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Prof. Dr. Toygar Toydemir

Toygar TOYDEMİR, MD was born in 1976. He graduated from Gaziantep Science High School in 1994 and started his medical education at Ege University, Faculty of Medicine in the same year. After completing his six-year medical education, he was assigned to Sisli Etfal Training and Research Hospital where he was going to receive his General Surgery Specialization between 2001 and 2006. After completing his compulsory service in Erzurum Palandoken State Hospital, he completed his military service in Adana Military Hospital where he also undertook the duty of clinical chief between 2008 and 2009. Toygar Toydemir, MD is married and father of two children. He is at advanced level in English and at intermediate level in Italian.


Obesity Surgery

Obesity Blog


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Will I have too much pain after the surgery?

Today, bariatric surgeries are performed by using the video-laparoscopic technology, also known as the closed technique colloquially. In other words, it is performed through 5-6 mm holes, using special equipment. Therefore, postoperative pain is much less than that of the surgeries in which large incisions are made on the abdomen. Postoperative pain is usually felt only at the first night and can be easily controlled by drugs administered intravenously. The majority of our patients do not need a painkiller after the second day.

How will I be nourished after the surgery?

There is a gradual diet pattern, beginning with clear liquids after the surgery and switched into solid foods. Sketchily, in the first week; clear liquids that we can see through when we put them in a glass (water, fruit juice, herbal teas, meat-chicken broth, diluted ayran … etc.), in the second week; more viscous soups and drinks, in the third week; mashed foods (mashed vegetables, fish, soft cheese, etc.) and in the fourth week; solid foods. For diet programs after the first month, we provide patient-specific diet programs depending on the taste and eating habit of each patient under the supervision of our dietician in our clinic.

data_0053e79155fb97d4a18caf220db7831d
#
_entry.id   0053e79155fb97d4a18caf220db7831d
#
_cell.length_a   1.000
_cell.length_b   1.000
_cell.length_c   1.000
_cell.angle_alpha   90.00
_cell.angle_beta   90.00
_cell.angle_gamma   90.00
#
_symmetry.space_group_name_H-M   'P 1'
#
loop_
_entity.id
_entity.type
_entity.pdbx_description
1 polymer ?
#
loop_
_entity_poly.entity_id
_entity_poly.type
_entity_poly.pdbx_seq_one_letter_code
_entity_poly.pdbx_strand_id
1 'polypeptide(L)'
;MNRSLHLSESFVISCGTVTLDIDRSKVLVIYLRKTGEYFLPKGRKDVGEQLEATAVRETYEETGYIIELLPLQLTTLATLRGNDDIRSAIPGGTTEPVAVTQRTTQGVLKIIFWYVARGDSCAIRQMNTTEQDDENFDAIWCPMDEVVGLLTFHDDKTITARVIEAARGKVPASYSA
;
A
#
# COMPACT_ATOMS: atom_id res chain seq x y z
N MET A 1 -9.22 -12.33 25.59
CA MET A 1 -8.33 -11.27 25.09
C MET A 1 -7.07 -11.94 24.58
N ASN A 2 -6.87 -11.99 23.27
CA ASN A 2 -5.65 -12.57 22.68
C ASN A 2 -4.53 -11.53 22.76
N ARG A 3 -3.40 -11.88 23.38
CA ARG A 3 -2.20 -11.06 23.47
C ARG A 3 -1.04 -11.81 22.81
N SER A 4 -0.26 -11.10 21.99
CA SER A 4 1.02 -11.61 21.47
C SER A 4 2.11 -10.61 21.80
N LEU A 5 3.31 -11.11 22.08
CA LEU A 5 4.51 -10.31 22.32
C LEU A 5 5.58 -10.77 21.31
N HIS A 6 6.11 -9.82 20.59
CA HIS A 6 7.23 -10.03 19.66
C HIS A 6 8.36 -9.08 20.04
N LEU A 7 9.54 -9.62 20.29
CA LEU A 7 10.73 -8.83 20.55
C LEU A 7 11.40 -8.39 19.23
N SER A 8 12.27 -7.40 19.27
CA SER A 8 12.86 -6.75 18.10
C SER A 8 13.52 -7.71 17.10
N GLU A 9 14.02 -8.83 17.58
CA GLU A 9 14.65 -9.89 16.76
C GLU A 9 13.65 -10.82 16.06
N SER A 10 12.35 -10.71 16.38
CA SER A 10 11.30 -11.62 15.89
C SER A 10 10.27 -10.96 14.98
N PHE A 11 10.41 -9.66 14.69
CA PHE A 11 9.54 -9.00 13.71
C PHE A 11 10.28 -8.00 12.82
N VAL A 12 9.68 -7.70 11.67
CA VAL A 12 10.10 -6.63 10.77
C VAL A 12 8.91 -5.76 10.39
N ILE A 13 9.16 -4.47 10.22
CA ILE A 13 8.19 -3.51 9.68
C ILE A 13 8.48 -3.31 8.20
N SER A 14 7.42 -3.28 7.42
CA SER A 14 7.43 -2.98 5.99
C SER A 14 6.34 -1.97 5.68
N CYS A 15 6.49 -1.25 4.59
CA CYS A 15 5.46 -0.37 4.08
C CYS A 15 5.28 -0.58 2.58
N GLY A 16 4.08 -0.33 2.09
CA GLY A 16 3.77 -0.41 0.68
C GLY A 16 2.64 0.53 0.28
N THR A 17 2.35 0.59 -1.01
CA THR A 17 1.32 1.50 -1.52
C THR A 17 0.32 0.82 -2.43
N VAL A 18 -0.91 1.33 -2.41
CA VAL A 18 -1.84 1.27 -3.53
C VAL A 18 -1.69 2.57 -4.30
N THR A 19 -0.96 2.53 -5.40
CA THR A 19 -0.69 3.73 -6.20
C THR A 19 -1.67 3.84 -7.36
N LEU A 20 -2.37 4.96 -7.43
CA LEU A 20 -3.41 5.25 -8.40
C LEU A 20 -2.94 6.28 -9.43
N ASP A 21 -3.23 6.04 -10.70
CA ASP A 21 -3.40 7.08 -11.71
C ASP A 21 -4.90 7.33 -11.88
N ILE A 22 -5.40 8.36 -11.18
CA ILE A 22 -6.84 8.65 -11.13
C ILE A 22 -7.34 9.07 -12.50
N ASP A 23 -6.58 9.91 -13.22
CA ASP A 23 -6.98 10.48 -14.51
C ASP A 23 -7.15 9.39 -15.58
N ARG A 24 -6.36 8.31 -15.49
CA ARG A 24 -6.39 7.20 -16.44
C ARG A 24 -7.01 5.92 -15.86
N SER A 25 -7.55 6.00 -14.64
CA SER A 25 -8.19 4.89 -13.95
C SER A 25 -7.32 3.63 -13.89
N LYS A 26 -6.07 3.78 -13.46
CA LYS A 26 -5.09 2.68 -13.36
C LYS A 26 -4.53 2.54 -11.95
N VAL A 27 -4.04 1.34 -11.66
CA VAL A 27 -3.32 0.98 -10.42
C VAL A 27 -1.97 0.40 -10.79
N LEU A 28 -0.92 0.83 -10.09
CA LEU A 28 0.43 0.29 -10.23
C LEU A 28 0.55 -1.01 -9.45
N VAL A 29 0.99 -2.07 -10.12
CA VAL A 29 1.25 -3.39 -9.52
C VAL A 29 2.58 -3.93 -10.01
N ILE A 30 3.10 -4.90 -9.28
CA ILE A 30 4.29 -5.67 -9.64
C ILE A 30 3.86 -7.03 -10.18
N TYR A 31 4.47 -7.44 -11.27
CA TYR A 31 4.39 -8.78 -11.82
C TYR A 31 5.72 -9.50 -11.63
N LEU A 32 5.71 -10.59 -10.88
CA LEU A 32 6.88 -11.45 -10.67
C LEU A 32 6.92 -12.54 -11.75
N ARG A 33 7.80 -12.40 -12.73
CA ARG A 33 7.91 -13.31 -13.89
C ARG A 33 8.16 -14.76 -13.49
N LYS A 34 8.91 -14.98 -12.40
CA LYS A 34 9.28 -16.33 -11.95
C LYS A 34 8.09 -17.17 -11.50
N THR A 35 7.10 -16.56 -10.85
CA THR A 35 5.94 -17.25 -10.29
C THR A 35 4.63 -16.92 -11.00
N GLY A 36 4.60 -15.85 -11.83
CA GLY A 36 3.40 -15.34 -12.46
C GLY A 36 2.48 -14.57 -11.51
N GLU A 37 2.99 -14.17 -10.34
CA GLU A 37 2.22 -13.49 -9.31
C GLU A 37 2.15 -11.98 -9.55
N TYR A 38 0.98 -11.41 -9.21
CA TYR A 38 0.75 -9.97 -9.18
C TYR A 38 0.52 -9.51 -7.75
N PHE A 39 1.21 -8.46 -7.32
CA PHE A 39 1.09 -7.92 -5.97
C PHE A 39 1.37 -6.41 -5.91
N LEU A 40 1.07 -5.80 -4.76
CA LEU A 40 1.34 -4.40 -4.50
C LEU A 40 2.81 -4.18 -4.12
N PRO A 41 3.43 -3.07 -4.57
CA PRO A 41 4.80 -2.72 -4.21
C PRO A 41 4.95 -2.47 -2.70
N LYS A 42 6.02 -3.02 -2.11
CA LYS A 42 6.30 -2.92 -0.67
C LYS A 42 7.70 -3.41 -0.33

I really want to undergo the surgery, but I’m scared. Are bariatric surgeries too risky?

Every surgical procedure in the field of medicine naturally includes a risk. However, contrary to what is believed, the risk of bariatric surgeries is not too different from other intra-abdominal surgeries. The risk of mortality due to bariatric surgeries is 0.1%. Bleeding (2%), leakage from the anastomosis line of the stomach (1-2%) and clot formation in the leg veins (0.1%) are other procedure-specific complications. The most important parameter to minimize these complication rates is the experience of surgical team. It should not be forgotten that the risk of bariatric surgeries is much lower than the risk of being morbidly obese.

Do diseases such as diabetes, hypertension and sleep apnea pose an obstacle for these surgeries?

It should be known that none of these diseases pose any obstacle for surgery, on the contrary, these diseases can be completely eliminated after the surgery. Type 2 diabetes mellitus improves by 70-95% depending on the duration and severity of the disease, hypertension improves by 50-90% and sleep apnea improves by 90-99%. (see Do my diseases pose an obstacle for the surgery?)